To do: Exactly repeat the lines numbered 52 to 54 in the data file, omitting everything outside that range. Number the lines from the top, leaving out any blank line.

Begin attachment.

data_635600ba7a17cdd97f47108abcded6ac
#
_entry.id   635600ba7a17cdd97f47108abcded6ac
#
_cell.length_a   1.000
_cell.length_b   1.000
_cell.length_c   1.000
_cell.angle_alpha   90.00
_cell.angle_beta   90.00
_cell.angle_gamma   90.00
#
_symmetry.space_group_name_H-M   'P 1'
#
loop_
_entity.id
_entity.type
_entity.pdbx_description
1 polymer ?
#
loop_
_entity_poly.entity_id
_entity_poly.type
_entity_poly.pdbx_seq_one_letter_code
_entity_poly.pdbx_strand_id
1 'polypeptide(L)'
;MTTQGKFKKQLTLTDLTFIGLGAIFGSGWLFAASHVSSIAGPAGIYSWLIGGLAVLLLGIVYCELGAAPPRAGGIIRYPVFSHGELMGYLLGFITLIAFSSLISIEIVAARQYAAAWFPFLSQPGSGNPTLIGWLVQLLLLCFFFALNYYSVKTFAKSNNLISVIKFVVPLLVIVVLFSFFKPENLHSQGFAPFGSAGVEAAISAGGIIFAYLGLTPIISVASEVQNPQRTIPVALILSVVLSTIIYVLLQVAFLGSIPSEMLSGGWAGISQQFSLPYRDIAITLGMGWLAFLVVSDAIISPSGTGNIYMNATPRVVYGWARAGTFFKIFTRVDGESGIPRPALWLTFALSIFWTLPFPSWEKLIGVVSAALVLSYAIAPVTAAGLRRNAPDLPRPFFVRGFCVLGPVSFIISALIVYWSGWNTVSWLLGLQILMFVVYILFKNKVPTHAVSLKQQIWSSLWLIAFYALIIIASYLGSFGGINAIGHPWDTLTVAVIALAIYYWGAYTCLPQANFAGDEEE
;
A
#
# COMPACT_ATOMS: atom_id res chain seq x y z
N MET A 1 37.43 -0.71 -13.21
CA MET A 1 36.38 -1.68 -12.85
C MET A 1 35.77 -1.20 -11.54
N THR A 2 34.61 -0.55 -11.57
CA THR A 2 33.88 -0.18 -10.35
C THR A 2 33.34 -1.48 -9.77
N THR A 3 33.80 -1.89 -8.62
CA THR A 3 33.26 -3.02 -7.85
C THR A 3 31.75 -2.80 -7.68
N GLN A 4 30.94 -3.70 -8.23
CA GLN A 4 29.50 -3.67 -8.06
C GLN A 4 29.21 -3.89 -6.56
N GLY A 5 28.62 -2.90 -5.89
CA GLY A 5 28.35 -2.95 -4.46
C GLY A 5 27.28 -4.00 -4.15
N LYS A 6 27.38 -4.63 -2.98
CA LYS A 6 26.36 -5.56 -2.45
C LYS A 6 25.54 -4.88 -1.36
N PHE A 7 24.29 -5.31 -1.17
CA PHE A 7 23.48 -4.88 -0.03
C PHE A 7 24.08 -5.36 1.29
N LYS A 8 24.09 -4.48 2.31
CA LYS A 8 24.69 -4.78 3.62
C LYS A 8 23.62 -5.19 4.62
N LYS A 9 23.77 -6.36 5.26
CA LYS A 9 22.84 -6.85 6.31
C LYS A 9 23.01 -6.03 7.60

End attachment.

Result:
N LYS A 8 24.09 -4.48 2.31
CA LYS A 8 24.69 -4.78 3.62
C LYS A 8 23.62 -5.19 4.62